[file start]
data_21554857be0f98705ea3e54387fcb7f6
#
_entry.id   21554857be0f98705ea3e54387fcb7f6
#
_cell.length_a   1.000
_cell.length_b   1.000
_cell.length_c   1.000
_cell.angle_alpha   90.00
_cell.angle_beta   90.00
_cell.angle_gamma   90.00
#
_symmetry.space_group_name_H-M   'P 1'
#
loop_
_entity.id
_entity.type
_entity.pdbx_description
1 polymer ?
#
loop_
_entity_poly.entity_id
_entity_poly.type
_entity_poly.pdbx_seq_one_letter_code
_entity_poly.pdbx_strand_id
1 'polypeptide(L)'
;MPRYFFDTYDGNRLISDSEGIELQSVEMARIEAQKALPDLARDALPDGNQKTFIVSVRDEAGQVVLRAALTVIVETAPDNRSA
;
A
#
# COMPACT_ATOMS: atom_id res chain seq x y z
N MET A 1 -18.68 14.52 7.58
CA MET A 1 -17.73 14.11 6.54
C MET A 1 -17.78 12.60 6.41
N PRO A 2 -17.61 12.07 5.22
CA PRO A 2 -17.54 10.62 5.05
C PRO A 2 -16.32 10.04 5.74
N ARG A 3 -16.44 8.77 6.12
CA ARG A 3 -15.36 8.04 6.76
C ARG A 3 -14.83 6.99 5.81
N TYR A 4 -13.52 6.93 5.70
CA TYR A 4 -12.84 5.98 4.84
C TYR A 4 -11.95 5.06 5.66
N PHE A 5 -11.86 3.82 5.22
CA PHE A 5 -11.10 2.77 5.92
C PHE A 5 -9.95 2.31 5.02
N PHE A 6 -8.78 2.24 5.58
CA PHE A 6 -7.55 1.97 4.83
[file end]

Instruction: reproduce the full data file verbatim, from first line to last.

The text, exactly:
data_21554857be0f98705ea3e54387fcb7f6
#
_entry.id   21554857be0f98705ea3e54387fcb7f6
#
_cell.length_a   1.000
_cell.length_b   1.000
_cell.length_c   1.000
_cell.angle_alpha   90.00
_cell.angle_beta   90.00
_cell.angle_gamma   90.00
#
_symmetry.space_group_name_H-M   'P 1'
#
loop_
_entity.id
_entity.type
_entity.pdbx_description
1 polymer ?
#
loop_
_entity_poly.entity_id
_entity_poly.type
_entity_poly.pdbx_seq_one_letter_code
_entity_poly.pdbx_strand_id
1 'polypeptide(L)'
;MPRYFFDTYDGNRLISDSEGIELQSVEMARIEAQKALPDLARDALPDGNQKTFIVSVRDEAGQVVLRAALTVIVETAPDNRSA
;
A
#
# COMPACT_ATOMS: atom_id res chain seq x y z
N MET A 1 -18.68 14.52 7.58
CA MET A 1 -17.73 14.11 6.54
C MET A 1 -17.78 12.60 6.41
N PRO A 2 -17.61 12.07 5.22
CA PRO A 2 -17.54 10.62 5.05
C PRO A 2 -16.32 10.04 5.74
N ARG A 3 -16.44 8.77 6.12
CA ARG A 3 -15.36 8.04 6.76
C ARG A 3 -14.83 6.99 5.81
N TYR A 4 -13.52 6.93 5.70
CA TYR A 4 -12.84 5.98 4.84
C TYR A 4 -11.95 5.06 5.66
N PHE A 5 -11.86 3.82 5.22
CA PHE A 5 -11.10 2.77 5.92
C PHE A 5 -9.95 2.31 5.02
N PHE A 6 -8.78 2.24 5.58
CA PHE A 6 -7.55 1.97 4.83